Tuberculosis

Tuberculosis

Our company is working to identify and develop new drugs against tuberculosis (TB) that can lead to shorter and better-tolerated regimens.

Tuberculosis is one of the most serious infectious diseases worldwide. In 2015, the World Health Organization (WHO) estimated that there were 10.4 million new TB cases worldwide, and that 1.8 million people died from the disease.1 Although TB is a treatable and curable disease, current treatments require patients to take multiple antibiotics for six to 24 months or longer, are complicated to administer and have significant adverse events. These factors prevent people from accessing or completing their treatment, which can lead to the development of drug-resistant strains or death. There is an urgent need for new, better regimens with shorter durations.

The TB Drug Accelerator (TBDA) is a groundbreaking collaboration among eight research institutions, eight pharmaceutical companies and a product development partnership to facilitate TB drug discovery. It has been designed and coordinated by the Bill & Melinda Gates Foundation.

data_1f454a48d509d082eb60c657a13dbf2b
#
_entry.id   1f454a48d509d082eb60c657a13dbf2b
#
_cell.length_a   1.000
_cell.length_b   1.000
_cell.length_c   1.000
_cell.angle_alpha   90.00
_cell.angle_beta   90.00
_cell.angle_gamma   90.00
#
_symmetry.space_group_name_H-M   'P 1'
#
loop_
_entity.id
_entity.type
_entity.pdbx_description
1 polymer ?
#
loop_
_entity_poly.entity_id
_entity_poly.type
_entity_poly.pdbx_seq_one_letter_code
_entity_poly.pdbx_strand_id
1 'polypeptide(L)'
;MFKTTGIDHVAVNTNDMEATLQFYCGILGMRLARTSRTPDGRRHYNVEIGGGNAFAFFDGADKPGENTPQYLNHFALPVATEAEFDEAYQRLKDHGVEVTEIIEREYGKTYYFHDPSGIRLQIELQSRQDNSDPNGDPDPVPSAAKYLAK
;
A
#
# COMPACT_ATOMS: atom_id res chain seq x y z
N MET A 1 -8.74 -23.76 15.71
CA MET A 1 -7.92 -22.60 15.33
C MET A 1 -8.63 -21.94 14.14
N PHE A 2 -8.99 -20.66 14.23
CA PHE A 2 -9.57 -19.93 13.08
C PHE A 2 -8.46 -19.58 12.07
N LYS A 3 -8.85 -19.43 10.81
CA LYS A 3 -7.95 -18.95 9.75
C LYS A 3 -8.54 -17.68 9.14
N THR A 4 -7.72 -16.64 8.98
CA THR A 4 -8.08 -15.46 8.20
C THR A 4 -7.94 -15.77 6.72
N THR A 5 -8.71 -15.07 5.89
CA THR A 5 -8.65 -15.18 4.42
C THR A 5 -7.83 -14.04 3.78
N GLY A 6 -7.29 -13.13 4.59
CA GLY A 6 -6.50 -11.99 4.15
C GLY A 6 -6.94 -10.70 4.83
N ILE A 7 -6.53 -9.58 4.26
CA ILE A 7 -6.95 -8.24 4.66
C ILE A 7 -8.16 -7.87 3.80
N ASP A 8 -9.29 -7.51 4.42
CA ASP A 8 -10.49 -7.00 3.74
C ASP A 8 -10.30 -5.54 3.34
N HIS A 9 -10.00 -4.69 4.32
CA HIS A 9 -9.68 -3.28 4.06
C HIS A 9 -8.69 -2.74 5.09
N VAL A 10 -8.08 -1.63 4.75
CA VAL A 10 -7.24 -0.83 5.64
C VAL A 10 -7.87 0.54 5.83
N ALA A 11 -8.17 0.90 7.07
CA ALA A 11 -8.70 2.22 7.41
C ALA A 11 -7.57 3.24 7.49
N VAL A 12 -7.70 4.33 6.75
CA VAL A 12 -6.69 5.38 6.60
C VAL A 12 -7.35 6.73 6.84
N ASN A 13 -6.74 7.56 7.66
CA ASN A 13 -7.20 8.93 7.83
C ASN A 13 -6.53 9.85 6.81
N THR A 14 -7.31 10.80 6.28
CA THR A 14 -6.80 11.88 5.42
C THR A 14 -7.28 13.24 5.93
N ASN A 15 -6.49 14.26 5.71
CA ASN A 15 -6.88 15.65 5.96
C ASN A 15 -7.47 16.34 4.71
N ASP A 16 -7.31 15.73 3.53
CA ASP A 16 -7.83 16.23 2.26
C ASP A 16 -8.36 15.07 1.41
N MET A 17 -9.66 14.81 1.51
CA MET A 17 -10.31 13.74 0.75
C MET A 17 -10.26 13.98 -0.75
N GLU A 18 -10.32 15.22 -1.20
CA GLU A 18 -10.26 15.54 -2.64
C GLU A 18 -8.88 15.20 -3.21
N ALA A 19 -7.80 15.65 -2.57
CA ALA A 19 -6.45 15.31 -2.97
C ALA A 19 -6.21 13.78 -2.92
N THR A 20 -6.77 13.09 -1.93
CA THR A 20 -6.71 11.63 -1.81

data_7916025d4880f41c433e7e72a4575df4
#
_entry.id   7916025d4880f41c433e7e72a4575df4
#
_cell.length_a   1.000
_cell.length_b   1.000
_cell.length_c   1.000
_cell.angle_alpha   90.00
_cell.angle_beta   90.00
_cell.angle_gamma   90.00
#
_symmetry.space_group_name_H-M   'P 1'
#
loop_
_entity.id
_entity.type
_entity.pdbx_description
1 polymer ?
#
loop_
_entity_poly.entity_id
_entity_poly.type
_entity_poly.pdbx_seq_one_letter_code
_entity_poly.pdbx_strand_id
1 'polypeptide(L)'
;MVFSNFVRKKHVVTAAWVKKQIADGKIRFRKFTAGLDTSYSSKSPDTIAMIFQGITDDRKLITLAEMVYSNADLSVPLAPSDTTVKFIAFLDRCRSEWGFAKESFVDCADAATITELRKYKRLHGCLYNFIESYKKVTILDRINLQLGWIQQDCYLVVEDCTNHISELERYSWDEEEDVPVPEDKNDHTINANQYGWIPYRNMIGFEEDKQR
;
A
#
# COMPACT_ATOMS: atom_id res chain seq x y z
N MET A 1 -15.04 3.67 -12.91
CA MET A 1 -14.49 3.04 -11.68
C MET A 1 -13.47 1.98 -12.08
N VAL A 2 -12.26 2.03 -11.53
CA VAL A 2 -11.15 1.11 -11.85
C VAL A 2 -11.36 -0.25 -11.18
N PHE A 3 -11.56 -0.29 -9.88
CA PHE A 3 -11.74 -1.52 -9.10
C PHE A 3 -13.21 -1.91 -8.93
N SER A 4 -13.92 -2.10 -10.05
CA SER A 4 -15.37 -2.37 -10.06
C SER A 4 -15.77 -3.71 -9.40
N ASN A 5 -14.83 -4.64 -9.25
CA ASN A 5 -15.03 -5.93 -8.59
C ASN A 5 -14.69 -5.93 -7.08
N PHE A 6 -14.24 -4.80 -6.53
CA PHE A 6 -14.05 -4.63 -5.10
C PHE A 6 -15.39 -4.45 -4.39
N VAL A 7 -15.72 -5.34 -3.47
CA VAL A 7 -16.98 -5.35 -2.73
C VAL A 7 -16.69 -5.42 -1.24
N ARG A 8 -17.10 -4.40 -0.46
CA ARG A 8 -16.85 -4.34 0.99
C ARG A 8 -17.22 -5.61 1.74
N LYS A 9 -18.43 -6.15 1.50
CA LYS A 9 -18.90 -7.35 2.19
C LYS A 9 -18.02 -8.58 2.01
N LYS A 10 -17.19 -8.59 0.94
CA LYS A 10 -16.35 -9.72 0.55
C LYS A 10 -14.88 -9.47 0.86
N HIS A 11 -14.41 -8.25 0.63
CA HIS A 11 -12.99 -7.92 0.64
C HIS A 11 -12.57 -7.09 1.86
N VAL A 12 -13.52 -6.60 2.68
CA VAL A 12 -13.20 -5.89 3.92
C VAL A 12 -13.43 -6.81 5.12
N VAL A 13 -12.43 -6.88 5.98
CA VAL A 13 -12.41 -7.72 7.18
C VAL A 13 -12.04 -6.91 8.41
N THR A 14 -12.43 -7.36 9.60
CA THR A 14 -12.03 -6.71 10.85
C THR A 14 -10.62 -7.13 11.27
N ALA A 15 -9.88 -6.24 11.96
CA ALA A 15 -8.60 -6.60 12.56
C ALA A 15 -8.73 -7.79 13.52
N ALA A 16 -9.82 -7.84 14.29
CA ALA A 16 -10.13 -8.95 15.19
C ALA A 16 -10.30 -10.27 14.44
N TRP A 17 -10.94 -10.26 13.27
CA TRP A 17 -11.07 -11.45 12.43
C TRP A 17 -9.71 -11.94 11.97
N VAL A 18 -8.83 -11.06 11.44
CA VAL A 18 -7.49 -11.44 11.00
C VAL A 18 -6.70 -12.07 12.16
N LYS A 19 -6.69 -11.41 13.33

Through the TBDA, companies share targeted sections of their compound libraries and data with one another and with academic research institutes in order to develop the best drug prospects, regardless of where they originate. To date, scientists from four continents have tested more than 3 million small molecules from corporate and other compound collections for screening. The immediate goal is to provide clinical proof of concept by 2024 for a new regimen that can cure a patient with TB in only one month.

Our company has completed two large in-house screening campaigns. One was a screen of over 2 million compounds, and the other was a collaborative effort with TBDA partners using our proprietary Automated Ligand Identification System (ALIS) technology. Both screens delivered sets of unique hit molecules that are being followed up by our scientists and TBDA member scientists. In collaboration with the National Institute of Allergy and Infectious Diseases, we continue to champion a lead optimization program within the TBDA.